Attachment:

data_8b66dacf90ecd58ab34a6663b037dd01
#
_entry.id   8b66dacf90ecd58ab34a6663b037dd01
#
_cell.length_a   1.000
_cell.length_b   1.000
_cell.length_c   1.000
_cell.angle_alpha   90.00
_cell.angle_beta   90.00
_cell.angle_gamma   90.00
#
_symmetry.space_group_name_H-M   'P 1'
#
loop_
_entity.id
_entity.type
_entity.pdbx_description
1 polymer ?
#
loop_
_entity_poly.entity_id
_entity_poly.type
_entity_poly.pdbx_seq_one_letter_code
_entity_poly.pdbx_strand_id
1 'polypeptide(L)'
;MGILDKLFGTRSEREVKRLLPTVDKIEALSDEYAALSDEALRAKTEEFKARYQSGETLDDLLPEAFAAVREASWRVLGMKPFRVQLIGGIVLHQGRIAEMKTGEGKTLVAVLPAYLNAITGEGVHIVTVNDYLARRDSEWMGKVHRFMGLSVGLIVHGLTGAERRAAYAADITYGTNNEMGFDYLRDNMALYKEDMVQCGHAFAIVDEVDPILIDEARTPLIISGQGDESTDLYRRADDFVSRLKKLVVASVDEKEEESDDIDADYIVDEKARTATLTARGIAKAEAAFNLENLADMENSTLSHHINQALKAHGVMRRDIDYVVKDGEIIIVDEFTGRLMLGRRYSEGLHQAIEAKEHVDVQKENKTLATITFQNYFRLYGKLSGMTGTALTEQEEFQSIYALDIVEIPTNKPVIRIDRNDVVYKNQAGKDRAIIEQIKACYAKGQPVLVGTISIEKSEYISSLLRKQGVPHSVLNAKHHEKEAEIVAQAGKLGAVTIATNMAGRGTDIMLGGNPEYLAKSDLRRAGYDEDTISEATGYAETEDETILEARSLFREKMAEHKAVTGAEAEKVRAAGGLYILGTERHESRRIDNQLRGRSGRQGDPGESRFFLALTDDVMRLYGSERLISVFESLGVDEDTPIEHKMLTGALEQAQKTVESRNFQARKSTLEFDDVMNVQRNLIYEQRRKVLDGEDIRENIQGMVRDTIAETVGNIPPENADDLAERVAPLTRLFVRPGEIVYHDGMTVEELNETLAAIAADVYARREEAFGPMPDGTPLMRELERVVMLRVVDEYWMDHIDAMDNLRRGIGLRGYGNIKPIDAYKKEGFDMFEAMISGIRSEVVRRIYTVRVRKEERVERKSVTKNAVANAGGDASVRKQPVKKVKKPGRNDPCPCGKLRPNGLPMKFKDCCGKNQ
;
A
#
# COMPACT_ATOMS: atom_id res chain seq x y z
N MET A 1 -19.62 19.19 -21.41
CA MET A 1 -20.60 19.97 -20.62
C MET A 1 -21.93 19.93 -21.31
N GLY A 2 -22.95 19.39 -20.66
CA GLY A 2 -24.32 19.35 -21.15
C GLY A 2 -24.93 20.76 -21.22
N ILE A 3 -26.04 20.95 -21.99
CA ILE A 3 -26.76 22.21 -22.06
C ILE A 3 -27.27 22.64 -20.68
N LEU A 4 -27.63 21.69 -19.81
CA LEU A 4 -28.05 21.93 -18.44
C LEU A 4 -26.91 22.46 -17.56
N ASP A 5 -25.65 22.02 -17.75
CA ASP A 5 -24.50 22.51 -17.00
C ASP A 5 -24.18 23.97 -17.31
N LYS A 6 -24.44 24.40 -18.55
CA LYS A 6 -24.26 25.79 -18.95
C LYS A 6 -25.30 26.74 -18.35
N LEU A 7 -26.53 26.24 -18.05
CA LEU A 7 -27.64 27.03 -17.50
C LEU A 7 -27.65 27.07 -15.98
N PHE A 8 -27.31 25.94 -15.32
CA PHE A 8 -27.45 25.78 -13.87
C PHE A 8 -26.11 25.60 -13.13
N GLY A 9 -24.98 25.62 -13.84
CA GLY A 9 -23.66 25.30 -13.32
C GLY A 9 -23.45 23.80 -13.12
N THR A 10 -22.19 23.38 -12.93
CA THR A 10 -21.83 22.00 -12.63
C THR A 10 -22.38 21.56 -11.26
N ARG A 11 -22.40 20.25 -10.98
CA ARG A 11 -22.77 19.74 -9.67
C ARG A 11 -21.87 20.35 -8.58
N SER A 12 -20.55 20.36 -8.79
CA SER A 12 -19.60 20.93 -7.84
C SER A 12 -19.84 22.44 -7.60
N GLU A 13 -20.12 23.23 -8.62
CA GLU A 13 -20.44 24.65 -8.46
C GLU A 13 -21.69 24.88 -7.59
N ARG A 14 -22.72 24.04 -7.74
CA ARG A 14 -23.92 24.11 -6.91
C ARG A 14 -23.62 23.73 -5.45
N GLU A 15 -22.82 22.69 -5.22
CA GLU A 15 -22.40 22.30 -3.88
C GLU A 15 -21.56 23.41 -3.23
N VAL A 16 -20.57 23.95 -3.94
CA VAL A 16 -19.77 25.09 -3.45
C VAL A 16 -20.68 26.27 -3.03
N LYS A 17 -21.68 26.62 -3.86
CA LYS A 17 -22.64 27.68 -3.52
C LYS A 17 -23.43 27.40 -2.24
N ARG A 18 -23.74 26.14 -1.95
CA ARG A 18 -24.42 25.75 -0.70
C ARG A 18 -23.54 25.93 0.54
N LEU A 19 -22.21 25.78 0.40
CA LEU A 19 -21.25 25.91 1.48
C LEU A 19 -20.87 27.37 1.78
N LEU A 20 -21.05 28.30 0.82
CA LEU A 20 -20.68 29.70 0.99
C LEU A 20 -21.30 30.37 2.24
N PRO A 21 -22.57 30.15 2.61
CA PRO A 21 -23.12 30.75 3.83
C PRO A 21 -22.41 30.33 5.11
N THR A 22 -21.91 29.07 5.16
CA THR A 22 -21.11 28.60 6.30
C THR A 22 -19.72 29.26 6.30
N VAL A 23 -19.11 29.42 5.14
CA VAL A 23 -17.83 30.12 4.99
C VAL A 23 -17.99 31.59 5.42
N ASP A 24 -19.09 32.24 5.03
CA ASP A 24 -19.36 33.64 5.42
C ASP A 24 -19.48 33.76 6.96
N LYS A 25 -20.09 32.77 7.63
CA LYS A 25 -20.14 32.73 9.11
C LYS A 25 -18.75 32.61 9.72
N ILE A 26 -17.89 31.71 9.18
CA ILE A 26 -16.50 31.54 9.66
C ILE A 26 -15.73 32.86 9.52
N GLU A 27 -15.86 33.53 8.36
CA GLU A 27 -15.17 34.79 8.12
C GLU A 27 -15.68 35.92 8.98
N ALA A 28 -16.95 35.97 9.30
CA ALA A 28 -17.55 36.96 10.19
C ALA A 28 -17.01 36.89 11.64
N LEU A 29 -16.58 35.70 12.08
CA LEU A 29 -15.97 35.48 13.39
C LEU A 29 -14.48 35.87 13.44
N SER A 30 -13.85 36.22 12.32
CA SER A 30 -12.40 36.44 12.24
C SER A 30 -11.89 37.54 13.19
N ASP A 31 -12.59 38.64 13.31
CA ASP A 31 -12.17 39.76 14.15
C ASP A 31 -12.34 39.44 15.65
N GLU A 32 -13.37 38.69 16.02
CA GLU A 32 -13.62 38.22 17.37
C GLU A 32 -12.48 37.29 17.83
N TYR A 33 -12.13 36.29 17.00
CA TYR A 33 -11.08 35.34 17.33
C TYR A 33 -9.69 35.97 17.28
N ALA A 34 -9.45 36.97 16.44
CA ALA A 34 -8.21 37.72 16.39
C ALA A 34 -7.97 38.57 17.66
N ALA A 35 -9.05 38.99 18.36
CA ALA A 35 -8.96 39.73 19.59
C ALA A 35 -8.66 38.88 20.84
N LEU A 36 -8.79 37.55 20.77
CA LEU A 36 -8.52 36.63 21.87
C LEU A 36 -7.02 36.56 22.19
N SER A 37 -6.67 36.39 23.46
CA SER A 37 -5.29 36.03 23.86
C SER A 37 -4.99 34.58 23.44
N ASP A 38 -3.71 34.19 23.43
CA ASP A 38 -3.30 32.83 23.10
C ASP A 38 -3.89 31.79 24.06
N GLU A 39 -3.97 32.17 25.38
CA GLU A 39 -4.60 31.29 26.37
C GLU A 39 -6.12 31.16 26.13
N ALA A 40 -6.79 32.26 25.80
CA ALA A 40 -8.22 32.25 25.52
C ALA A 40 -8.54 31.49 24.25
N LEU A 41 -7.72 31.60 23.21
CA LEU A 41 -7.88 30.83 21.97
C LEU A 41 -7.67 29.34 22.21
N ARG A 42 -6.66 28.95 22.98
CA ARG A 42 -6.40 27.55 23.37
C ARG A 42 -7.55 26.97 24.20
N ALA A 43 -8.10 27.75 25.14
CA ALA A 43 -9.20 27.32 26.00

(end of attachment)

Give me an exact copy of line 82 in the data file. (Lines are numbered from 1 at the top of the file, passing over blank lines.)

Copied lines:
N ARG A 18 -23.74 26.14 -1.95